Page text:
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6.6 Multiple inherit

You can inherit any number of programs in one program, you can even inherit the same thing more than once. If you do this you will get a separate set of functions and variables for each inherit. To access a specific function you need to name your inherits. Here is an example of named inherits:
inherit Stdio.File; // This inherit is named File
inherit Stdio.FILE; // This inherit is named FILE
inherit "hello_word"; // This inherit is named hello_world
inherit Stdio.File : test1; // This inherit is named test1
inherit "hello_world" : test2; // This inherit is named test2

void test()
    File::read(); // Read data from the first inherit
    FILE::read(); // Read data from the second inherit
    hello_world::main(0,({})); // Call main in the third inherit
    test1::read(); // Read data from the fourth inherit
    test2::main(0,({})); // Call main in the fifth inherit
    ::read(); // Read data from all inherits
As you can see it would be impossible to separate the different read and main functions without using inherit names. If you tried calling just read without any :: or inherit name in front of it Pike will call the last read defined, in this case it will call read in the fourth inherit.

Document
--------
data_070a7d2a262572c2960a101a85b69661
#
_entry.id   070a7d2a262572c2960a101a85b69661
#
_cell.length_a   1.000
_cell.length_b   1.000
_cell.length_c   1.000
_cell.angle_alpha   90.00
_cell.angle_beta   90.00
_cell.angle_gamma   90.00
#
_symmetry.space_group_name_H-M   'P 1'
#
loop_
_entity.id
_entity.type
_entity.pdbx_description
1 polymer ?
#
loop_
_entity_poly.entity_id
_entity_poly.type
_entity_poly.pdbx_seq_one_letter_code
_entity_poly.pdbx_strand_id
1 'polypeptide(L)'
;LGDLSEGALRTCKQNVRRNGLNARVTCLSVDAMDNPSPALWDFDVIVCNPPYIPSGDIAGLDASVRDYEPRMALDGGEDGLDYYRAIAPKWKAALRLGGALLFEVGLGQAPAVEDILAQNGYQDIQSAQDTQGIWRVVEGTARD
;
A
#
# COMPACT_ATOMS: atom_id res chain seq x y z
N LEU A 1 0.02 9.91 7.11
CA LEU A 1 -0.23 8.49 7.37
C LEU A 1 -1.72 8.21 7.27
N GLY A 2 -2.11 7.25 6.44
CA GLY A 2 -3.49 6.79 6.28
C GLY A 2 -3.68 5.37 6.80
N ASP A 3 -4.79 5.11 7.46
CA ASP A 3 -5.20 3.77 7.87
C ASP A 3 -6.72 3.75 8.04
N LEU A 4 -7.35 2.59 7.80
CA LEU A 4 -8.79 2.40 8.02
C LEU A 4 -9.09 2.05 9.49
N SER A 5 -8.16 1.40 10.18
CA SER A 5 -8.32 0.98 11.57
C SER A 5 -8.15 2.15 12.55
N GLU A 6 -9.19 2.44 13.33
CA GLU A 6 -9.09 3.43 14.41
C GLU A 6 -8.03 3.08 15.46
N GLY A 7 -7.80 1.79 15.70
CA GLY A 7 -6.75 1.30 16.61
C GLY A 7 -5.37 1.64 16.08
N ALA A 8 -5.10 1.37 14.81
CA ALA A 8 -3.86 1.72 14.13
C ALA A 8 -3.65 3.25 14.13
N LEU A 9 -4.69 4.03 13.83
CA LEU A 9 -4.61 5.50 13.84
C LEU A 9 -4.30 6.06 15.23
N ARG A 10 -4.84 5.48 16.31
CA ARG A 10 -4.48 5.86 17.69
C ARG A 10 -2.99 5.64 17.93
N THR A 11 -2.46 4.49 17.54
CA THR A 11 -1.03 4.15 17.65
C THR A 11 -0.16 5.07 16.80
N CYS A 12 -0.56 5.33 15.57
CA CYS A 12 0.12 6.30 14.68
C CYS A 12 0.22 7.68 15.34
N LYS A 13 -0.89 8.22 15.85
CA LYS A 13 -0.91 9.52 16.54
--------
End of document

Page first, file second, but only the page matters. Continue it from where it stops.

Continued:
If you leave the inherit name blank and just call ::read Pike will call all inherited read() functions. If there is more than one inherited read function the results will be returned in an array.

Let's look at another example:

inherit Stdio.File : input;
inherit Stdio.File : output;
int main(int argc, array(string) argv)
    for(int e=1;e<sizeof(argv);e++)
        while(output::write(input::read(4096)) == 4096);
This short piece of code works a lot like the UNIX command cat. It reads all the files given on the command line and writes them to stdout. As an example, I have inherited Stdio.File twice to show you that both files are usable from my program.

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